Courtesy of TikTok

November 15, 2021

They’re Not All That: How Can TikTok Creators Be Compensated?

Print More

The collective cringe that overtook the Internet when TikTok “star” Addison Rae appeared on The Tonight Show Starring Jimmy Fallon earlier this year to poorly execute dances that she did not create and could not properly emulate cannot be quantified. At the end of the day, reception was so negative that The Tonight Show  even apologized for not bringing on the original dancers, or at the very least, even crediting them. 

The popularity of ‘TikTokers’ like Addison Rae and the D’Amelio sisters has grown larger than anyone probably would have predicted, as TikTok has quickly grown to become one of the most popular social media apps with over one billion users. These stars, benefiting from the recognition gained when they performed dances created by others, have gone on to receive million dollar endorsement and production deals. Addison Rae recently starred in the universally panned He’s All That. Regardless of the reviews, because of high viewership due to people watching solely to analyze how badly she did, she went on to sign a lucrative deal with Netflix. 

More so, the popularity of the aforementioned stars has received criticism for multiple reasons. For one, they are not without controversy and problematic posts and behaviors that they halfheartedly apologized for. But if you look past that, the true problem lies in how rich they get off of “performing” these dances while the original creators — primarily creators of color — are paid absolute dust. Creators like Jalaiah Harmon and Keara Wilson (creators of the “Lottery (Renegade)” dance that made Charli D’Amelio famous, and the “Savage” dance, respectively) have not been giving the mass attention to create makeup lines or sign movie deals. And these richer, more privileged stars like Addison certainly never go out of their way to advocate for them, though they certainly realize why they get more attention. Creators of color were so frustrated with this that they even went on strike (refusing to post dances on TikTok) this summer.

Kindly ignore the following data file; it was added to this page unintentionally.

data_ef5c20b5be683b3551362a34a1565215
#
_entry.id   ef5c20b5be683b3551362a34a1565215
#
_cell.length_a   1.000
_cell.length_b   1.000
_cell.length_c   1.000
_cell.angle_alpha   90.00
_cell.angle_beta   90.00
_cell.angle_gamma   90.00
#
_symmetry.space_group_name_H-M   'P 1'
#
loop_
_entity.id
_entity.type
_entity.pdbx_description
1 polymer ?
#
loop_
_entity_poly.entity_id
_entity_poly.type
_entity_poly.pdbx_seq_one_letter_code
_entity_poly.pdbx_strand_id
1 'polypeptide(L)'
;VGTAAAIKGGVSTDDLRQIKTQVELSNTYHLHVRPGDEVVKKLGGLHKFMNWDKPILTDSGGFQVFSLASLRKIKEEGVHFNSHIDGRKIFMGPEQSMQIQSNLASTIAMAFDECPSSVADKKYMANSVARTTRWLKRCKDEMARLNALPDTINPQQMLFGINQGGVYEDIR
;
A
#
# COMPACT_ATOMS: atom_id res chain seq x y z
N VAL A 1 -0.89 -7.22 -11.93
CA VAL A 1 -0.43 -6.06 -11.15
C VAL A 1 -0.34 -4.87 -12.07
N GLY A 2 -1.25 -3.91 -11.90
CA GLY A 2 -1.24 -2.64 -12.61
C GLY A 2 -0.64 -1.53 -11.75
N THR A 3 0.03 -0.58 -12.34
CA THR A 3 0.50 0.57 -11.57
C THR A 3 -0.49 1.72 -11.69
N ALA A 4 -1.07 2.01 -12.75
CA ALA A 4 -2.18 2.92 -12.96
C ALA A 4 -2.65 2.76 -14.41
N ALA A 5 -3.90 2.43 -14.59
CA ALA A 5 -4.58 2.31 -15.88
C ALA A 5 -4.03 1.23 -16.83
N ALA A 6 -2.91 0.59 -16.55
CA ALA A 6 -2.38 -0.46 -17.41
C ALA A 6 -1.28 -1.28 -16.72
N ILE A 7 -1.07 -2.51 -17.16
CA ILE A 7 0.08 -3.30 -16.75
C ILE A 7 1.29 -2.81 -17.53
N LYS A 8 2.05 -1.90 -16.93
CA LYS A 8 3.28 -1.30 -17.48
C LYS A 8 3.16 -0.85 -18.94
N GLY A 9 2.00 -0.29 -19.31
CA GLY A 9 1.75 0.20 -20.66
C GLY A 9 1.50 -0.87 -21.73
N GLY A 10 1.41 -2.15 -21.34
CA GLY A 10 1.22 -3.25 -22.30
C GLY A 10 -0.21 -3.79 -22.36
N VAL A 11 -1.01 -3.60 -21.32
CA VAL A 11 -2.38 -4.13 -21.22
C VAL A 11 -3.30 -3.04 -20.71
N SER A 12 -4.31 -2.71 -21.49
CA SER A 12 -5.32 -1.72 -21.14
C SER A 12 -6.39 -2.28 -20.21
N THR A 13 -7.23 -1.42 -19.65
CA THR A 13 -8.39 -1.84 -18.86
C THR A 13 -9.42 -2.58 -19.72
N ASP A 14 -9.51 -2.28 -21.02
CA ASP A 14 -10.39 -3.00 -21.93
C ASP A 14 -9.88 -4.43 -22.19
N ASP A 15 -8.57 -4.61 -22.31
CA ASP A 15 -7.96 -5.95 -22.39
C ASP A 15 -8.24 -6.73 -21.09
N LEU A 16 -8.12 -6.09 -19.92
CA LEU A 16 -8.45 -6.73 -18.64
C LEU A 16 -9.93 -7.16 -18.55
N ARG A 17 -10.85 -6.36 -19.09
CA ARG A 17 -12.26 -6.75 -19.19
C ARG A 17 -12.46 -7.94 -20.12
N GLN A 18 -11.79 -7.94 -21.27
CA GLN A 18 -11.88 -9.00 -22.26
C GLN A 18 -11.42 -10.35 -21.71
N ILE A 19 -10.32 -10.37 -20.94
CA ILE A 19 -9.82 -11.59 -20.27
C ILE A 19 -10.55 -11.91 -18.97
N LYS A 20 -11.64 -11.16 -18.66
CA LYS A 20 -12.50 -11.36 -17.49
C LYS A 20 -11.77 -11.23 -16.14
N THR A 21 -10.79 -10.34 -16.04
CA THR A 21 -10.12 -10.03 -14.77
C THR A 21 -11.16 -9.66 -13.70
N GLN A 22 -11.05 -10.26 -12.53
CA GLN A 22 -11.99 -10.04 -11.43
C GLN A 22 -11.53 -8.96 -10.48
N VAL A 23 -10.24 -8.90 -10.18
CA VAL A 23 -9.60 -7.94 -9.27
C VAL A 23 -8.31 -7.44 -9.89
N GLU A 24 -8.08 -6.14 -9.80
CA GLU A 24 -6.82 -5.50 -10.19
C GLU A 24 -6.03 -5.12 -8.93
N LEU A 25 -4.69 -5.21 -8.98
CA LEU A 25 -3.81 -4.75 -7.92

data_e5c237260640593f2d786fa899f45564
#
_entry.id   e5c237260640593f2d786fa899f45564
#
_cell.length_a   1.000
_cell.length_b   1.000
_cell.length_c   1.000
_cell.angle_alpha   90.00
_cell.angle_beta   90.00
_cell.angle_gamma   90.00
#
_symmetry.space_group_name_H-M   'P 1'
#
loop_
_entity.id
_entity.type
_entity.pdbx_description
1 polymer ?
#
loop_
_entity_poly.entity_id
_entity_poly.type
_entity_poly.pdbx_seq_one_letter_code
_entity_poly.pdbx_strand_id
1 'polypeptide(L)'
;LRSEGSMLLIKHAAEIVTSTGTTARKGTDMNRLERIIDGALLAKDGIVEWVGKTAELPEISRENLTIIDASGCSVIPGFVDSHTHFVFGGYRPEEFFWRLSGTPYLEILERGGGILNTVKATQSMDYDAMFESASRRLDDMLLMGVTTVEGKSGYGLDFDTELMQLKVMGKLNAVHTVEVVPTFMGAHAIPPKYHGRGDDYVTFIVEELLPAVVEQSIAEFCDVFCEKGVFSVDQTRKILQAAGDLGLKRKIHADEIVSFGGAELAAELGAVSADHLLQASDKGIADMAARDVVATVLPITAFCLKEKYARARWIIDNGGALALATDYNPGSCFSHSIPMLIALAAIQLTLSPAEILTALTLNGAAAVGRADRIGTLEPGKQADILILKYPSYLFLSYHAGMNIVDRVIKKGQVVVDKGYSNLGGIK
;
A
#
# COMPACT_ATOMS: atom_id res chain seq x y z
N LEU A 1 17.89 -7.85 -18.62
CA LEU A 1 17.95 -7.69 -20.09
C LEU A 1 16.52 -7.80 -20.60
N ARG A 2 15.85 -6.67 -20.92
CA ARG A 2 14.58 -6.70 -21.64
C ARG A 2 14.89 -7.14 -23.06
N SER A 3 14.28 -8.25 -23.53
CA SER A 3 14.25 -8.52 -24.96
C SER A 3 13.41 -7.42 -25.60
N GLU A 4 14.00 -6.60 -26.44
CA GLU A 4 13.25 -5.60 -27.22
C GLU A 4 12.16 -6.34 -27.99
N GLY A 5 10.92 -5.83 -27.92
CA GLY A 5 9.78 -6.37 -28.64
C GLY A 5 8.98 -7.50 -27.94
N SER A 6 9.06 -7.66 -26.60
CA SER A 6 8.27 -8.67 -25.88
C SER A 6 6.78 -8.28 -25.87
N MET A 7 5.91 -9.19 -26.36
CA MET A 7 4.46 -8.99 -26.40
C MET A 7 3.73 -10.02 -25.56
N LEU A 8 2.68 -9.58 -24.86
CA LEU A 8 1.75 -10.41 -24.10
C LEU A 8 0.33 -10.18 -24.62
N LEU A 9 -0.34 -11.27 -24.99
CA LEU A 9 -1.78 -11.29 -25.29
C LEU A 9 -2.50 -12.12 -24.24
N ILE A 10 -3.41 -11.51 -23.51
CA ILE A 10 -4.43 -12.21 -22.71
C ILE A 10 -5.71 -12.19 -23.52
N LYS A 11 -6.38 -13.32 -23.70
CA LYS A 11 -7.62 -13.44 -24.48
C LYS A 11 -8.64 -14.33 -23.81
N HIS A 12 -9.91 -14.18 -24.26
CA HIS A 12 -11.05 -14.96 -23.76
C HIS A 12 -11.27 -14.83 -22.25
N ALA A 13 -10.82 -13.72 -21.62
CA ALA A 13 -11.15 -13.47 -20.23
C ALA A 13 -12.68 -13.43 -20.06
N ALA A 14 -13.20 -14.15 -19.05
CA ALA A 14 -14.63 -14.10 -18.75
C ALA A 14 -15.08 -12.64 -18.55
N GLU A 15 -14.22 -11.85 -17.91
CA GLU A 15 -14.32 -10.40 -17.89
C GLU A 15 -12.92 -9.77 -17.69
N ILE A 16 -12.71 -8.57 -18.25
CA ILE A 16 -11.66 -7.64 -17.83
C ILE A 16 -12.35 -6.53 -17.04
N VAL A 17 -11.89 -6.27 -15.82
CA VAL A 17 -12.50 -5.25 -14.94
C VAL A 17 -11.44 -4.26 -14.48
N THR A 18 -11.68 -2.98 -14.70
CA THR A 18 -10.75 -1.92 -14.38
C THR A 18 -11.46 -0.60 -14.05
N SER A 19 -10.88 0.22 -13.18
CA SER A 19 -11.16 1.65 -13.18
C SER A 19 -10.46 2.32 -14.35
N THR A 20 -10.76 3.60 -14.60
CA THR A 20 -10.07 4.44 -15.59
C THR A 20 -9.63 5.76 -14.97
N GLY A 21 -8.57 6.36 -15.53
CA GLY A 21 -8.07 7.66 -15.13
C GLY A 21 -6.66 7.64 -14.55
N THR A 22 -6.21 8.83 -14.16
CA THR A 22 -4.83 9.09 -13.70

The question then is: What, if anything, has changed since that strike? What laws, if any, are in place so that creators can monetize and make a living off of their creativity if they don’t have the followers and subsequent sponsorships to do so? 

It turns out that it’s more complicated than it should be. While Congress has guidelines to determine which choreographed moves can be protected under copyright, it isn’t as easy to say that you know with certainty a dance you created belongs to you the same way someone could argue that a song is theirs. 

But in a world where social media has provided careers and breakthroughs for many “influencers,” and not just to pave the way for larger careers within the entertainment industry; many influencers use the sponsorships and partnerships they gain from having more followers to pay off school fees or loans while they study; after all, the cost of living — education, housing, you name it — is only getting more and more expensive as we speak! Thus it seems a bit unfair that the creators of dances that temporarily shifted or defined culture could not lay claim to the fruits of their own labor. And it shouldn’t be that way.

Oluoma Iroajanma is a sophomore in the College of Arts and Sciences. She can be reached at [email protected]